Seems to me your best bet would be to immediately start the ball rolling on getting a return the day you place the order. That way you’ll have 20-25 days to make sure everything’s OK.

So, what do they have going for them? Slow order processing and shipment. No way of tracking the shipment. Misleading policies. Lousy customer service. Mediocre selection. The only thing these chumps have going for them is price. I will assume that they didn’t deliberately ship a bum monitor to me. Unlike the very worst of the worst, they did at least ship something, and unlike the worst of the worst, it was what I ordered.

Looks like you have to know how to deal with them. You know what? You’re better off ordering from someplace reputable that takes care of their customers.’s prices are almost as good, they don’t play bait and switch with their policies or their phone number, their customer service is pretty quick, and more importantly, the people are courteous and reasonable. I knew better, and I did the dumb thing anyway.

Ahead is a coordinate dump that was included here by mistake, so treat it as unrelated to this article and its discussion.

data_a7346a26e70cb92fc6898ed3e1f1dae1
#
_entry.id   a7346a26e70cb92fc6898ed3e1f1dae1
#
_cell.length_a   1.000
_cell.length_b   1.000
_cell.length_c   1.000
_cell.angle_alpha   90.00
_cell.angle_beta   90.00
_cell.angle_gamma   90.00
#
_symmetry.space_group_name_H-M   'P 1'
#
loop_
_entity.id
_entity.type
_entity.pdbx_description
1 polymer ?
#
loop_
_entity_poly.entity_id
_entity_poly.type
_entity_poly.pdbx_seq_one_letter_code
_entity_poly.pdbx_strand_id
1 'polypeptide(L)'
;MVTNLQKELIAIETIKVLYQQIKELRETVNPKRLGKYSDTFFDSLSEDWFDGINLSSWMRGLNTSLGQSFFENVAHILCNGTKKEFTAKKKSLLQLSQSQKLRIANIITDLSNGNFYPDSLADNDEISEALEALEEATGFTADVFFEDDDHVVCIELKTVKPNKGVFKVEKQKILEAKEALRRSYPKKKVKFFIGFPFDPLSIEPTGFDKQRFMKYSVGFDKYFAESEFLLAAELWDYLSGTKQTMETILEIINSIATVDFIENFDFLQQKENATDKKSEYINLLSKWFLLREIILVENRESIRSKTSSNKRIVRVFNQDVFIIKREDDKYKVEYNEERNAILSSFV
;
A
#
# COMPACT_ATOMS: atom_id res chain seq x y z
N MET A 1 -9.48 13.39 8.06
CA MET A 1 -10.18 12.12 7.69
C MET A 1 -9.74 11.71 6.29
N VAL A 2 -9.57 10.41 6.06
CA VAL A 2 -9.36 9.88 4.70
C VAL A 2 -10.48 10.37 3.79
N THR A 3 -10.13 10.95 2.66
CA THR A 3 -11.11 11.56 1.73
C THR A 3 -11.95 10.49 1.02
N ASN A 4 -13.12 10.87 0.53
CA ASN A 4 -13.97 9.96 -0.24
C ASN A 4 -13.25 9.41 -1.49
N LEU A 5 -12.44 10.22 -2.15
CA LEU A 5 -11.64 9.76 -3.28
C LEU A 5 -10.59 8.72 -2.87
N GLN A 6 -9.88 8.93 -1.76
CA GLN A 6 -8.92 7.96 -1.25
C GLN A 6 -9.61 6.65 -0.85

In retrospect, I should have called them first, before I ordered anything. Not getting the right number would have tipped me off straight up that something wasn’t kosher. Hearing the real return policy would have been another tip-off. When dealing with a strange, new vendor, you can’t know too much. Learn what you can before plunking down your credit card. Check (that I did–they turned out OK there). It also wouldn’t hurt to do a Web search on them, and a Usenet search (DejaNews is your friend, and it’s back and better than ever).

But hey, let’s look at the bright side. Now you know not to order from them, and why. And I’ve got a slightly imperfect NEC monitor, but seeing as I’d rather have an NEC monitor that’s been run over by a bus than any other brand, I can live with that.

I get ripped off so you don’t have to. This time.